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Receiver for compatible AM stereo signals
4192968 Receiver for compatible AM stereo signals
Patent Drawings:Drawing: 4192968-2    
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Inventor: Hilbert, et al.
Date Issued: March 11, 1980
Application: 05/837,258
Filed: September 27, 1977
Inventors: Hilbert; Francis H. (Addison, IL)
Parker; Norman W. (Wheaton, IL)
Assignee: Motorola, Inc. (Schaumburg, IL)
Primary Examiner: Olms; Douglas W.
Assistant Examiner:
Attorney Or Agent: Parker; Margaret MarshGillman; James W.
U.S. Class: 381/15
Field Of Search: 179/15BT; 179/1GS; 325/36; 325/60; 325/456
International Class: H04H 5/00
U.S Patent Documents: 3068475; 3080453; 3534172; 3823268; 4018994; 4037057
Foreign Patent Documents:
Other References:









Abstract: An improved AM stereo receiver for receiving broadcast signal having the form (1+L+R)cos(.omega..sub.c t+.phi.) where .phi. is arc tan(L-R)/(1+L+R). The sum signal (L+R) is demodulated in an envelope detector and coupled to a matrix. The uncorrected difference signal is demodulated in a synchronous detector, a corrector circuit derives the correction factor, and a divider circuit provides the corrected difference signal. During tuning, and until a PLL is locked on the carrier frequency, the receiver is locked into the monophonic mode and tuned on the monophonic signal. When the PLL locks, the difference signal is coupled through to the matrix for stereophonic mode operation.
Claim: What is claimed is:

1. An AM receiver for receiving compatible stereo signals having the form (1+L +R)cos(.omega..sub.c t+.phi.) where L and R represent first and second intelligence signals,.omega..sub.c t is a carrier frequency signal, and .phi. is arc tan {(L-R)/ (1+L +R)} and comprising in combination:

input means for receiving said signal and deriving therefrom an intermediate frequency signal;

envelope detector means coupled to the input means for detecting the amplitude modulation on the intermediate frequency signal;

synchronous detector means coupled to the input means for providing an output proportional to (L-R)cos .phi.;

corrector means coupled to the synchronous detector means for providing an output proportional to L-R; and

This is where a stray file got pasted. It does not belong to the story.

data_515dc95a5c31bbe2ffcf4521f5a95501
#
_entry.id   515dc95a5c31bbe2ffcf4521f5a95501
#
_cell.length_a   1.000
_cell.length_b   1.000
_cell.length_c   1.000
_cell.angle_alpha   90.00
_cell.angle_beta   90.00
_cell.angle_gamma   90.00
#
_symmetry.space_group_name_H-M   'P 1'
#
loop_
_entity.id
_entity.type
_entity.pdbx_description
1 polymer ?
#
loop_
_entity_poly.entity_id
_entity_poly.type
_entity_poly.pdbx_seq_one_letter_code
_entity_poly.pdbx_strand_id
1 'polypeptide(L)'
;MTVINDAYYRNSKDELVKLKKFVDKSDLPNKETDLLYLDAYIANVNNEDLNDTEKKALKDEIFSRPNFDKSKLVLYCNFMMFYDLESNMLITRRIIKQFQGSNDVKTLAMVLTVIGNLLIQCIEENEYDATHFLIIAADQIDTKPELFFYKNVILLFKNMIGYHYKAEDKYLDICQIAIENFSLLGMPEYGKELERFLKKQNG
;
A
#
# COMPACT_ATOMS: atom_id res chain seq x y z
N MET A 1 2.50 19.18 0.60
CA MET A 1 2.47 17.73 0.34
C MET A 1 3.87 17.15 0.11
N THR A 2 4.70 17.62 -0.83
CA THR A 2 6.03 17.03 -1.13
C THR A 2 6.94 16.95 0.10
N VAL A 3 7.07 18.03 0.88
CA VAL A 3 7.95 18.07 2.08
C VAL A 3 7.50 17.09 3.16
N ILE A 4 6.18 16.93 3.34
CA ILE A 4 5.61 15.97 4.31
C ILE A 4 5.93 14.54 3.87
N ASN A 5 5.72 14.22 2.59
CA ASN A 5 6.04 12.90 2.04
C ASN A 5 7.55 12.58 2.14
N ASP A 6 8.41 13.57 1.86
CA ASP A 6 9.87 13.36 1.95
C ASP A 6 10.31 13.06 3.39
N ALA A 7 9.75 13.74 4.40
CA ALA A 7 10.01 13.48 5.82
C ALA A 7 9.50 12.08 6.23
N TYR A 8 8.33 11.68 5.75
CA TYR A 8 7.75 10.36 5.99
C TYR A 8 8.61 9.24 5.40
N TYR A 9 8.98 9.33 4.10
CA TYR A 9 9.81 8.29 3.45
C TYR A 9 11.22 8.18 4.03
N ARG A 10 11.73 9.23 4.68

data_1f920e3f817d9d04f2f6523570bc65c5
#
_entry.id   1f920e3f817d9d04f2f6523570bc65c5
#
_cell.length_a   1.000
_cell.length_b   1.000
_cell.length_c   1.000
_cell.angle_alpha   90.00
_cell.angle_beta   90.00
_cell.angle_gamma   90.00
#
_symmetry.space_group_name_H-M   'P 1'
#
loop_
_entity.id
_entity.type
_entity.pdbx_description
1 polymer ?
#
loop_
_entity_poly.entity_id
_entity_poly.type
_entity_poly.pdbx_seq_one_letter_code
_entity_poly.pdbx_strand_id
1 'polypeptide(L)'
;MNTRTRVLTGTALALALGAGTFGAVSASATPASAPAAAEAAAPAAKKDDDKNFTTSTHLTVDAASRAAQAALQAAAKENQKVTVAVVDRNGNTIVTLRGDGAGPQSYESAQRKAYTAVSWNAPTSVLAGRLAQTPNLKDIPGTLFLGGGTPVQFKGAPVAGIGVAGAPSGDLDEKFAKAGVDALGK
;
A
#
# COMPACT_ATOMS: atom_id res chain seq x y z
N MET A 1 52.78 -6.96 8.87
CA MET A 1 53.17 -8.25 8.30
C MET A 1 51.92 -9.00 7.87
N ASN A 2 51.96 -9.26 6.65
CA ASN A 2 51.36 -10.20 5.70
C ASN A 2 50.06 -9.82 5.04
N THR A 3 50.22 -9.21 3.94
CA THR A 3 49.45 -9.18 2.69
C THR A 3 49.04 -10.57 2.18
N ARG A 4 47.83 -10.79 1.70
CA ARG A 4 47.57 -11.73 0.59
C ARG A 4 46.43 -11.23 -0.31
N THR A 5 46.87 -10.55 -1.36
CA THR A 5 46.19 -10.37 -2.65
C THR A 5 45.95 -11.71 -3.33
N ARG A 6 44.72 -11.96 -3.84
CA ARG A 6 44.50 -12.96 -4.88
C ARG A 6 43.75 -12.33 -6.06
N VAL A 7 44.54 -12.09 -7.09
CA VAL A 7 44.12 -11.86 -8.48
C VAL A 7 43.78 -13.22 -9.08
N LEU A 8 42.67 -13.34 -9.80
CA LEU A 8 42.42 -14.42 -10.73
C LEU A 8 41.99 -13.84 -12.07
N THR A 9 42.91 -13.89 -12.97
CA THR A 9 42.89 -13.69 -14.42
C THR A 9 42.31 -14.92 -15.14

matrix means for processing the L-R; and L+R signals to provide separate L and R outputs.

2. An AM receiver for receiving compatible stereo signals having the form (1+L +R)cos(.omega..sub.c t +.phi.) where L and R represent first and second intelligence signals, .omega..sub.c t is a carrier frequency signal, and .phi. is arc tan[(L+R)/ (1+L +R)] and comprising in combination:

input means for receiving said signal and deriving therefrom an intermediate frequency signal;

envelope detector means coupled to the input means for detecting the amplitude modulation on the intermediate frequency signal;

first circuit means coupled to the input means for providing an output related to the phase of the received carrier signal;

second circuit means for providing an output related to the phase of the unmodulated carrier signal;

third circuit means for providing a signal proportional to cos .phi.;

synchronous detector means coupled to the output of the second circuit means for providing an output proportional to (L-R) cos .phi.;

divider means coupled to the synchronous detector means and to the third circuit means for providing an output proportional to (L-R); and

matrix means for processing the L-R and L+R signals to provide separate L and R outputs.

3. An AM receiver according to claim 2 wherein the second circuit means is coupled to an output of the first circuit means.

4. An AM receiver according to claim 2 wherein the third circuit means is coupled to outputs of the first and second circuit means.

5. An AM receiver for receiving compatible stereo signals having the form (1+L +R)cos(.omega..sub.c t+.phi.) where L and R represent first and second intelligence signals, .omega..sub.c t is a carrier frequency signal, and .phi. is arc tan{(L-R)/(1+L+R)} and comprising in combination:

input means for receiving said signal and deriving therefrom an intermediate frequency signal;

envelope detector means coupled to the input means for detecting the amplitude modulation on the intermediate frequency signal;

first circuit means coupled to the input means for providing an output related to the phase of the received carrier signal;

second circuit means coupled to the first circuit means for providing an output related to the phase of the unmodulated carrier signal;

third circuit means coupled to the first and the second circuit means for providing a signal proportional to cos .phi..

synchronous detector means coupled to the output of the second circuit means for providing an output proportional to (L-R)cos .phi.;

divider means coupled to the synchronous detector means and to the third circuit means for providing an output proportional to L-R; and

matrix means for processing the L-R and L+R signals to provide separate L and R outputs.

6. An AM receiver according to claim 5 wherein the first circuit means comprises a limiter circuit for removing amplitude modulation and providing a signal proportional to cos(.omega..sub.c t+.phi.).

7. An AM receiver according to claim 5 wherein the second circuit means comprises a phase locked loop.

8. A receiver for receiving compatible AM stereo signals having the form (1+L+R)cos(.omega..sub.c t+.phi.) where L and R represent first and second intelligence signals, .omega..sub.c t is a carrier frequency signal, and .phi. is arc tan{(L-R)/ (1+L+R)} and comprising in combination:

input means for receiving said AM stereo signal and deriving therefrom an intermediate frequency signal;

first circuit means coupled to the input means for generating a first intermediate signal proportional in amplitude to the amplitude modulation in said received AM stereo signal;